Their refusal to mourn highlights the complexity of the legacy of the Queen, who, despite her widespread popularity, was also seen as a symbol of oppression in parts of the world where the British Empire once stretched.
Kenya, which had been under British rule since 1895, was made an official colony in 1920 and remained so until gaining independence in 1963, when Queen Elizabeth assumed the throne.
The Queen’s memory in Africa cannot be separated from that colonial past, communications professor Farooq Kperogi at Kennesaw State University told CNN.
“The Queen’s legacy began in colonialism and is still shrouded in it. It was once said that the sun did not set on the British Empire. No compassion or sympathy her death generated can erase that” , he told CNN. .
While many African leaders have mourned his passing – including Nigerian President Muhammadu Buhari, who described his reign as “unique and wonderful” – other prominent voices in regional politics have not.
“Our interaction with Britain has been marked by pain, … death and dispossession, and the dehumanization of the African people,” he added.
Others recalled Britain’s role in the Nigerian Civil War, where arms were secretly supplied to the government for use against Biafrans who wanted to form a breakaway republic. Between 1 million and 3 million people died in this war. British musician John Lennon returned his MBE, an honorary title, to the Queen in protest at Britain’s role in the war.
Yet many on the continent remember the Queen as a stabilizing force who brought about positive change during her reign.
Ayodele Modupe Obayelu of Nigeria told CNN: “Her reign saw the end of the British Empire and the African countries…became a Republic. She doesn’t really deserve an award or a standing ovation for that, but it was a step in the right direction.”
And media editor Dele Momodu is full of praise, recounting meeting her in 2003 in Abuja while covering her visit to Nigeria. He added that he fled Nigeria for the UK in 1995, under the regime of dictator Sani Abacha.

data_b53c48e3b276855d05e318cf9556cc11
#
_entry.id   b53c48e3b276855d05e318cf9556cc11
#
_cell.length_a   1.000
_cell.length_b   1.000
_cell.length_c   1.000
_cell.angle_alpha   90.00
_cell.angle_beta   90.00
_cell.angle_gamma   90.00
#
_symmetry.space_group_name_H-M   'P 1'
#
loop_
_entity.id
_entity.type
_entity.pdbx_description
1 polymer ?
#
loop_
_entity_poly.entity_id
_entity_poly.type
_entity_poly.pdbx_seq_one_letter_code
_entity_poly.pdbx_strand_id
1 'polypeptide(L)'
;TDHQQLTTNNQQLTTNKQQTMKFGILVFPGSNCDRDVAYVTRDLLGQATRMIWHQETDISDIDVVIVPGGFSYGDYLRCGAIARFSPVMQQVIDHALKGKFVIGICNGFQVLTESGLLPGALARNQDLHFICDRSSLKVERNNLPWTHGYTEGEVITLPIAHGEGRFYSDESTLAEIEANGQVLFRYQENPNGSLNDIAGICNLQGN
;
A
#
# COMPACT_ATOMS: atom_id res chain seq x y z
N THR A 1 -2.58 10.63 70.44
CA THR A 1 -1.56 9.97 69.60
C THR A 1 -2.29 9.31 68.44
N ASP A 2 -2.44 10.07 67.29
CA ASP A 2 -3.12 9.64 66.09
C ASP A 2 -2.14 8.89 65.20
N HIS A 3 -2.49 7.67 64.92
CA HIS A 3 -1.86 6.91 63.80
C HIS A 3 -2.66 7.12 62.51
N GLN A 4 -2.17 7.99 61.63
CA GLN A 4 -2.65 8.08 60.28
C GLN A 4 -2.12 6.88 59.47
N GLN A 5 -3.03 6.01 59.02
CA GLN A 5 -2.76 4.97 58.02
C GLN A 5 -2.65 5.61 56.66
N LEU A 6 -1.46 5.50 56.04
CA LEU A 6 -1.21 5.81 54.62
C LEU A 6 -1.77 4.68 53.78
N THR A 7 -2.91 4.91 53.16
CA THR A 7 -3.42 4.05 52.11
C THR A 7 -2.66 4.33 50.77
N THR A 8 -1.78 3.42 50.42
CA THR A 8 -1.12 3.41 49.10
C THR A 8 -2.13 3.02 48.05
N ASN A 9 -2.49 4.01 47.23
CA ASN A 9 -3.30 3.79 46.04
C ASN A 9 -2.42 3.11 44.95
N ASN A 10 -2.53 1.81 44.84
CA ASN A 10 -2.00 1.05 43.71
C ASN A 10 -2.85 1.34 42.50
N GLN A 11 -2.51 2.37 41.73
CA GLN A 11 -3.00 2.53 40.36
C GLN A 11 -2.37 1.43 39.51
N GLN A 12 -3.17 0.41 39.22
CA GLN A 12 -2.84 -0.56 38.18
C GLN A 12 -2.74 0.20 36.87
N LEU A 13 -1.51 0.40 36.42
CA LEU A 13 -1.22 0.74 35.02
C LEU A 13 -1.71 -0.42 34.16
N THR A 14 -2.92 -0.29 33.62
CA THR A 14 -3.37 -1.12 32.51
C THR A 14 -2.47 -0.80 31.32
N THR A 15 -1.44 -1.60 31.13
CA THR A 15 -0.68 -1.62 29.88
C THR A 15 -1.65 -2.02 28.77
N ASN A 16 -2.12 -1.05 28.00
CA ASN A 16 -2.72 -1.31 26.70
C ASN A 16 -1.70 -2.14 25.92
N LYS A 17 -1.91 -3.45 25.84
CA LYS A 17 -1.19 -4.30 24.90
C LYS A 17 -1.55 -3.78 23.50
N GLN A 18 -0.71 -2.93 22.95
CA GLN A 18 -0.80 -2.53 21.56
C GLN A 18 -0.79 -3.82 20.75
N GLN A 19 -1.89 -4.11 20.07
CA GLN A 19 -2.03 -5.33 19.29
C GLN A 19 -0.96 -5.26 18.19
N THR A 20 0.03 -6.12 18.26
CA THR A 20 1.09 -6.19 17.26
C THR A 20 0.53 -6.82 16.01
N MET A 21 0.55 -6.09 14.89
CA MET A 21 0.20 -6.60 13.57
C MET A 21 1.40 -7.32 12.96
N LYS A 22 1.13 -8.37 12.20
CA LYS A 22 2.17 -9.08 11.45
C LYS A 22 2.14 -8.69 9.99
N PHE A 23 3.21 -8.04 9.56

“I told her I was a refugee and now a magazine editor. She said ‘congratulations’ and moved on to other people online. I salute her. She worked until the end and never got tired of working for her country. She did her best for her country and that’s a lesson in leadership,” he told CNN.
Momodu believes the Queen tried to “redeem” the brutality of the British Empire. “She came to Nigeria during our independence and some of the artifacts were returned during her reign. This is why the Commonwealth continues to thrive. I am very sad that the world has lost a great human being.”
Adekunbi Rowland, also from Nigeria, said: “The passing of the Queen represents the end of an era. As a woman, I am intrigued by her story. This young woman had an unprecedented accession to the throne, and with great grace and dignity. everything in her power to protect the country and the Commonwealth she loved, no matter what.”
queen of the commonwealth
It was during a visit to Kenya in 1952 that she learned that she had become queen. Her father George died while she was there with Prince Phillip and she immediately ascended the throne.
As colonialism later crumbled and gave way to independence and self-government in what had been the British Overseas Territories, the former colonies became part of a group of nations in the Commonwealth with the Queen at its helm and she has worked tirelessly to keep the group together over the years. .
She forged strong ties with African leaders, including Nelson Mandela, whom she visited twice in South Africa, and Kwame Nkrumah, with whom she was photographed dancing during her visit to Ghana in 1961.
In June, Prince Charles became the first member of the British Royal Family to visit Rwanda, where he represented the Queen at the Commonwealth Heads of Government Meeting.
After the death of his mother, he now leads the Commonwealth, and will embark on a new relationship with its members, about a third of whom are in Africa.
Some wonder if he’ll be as effective at building the organization as his mother, and more importantly, how relevant she still is, given her roots in the Empire.
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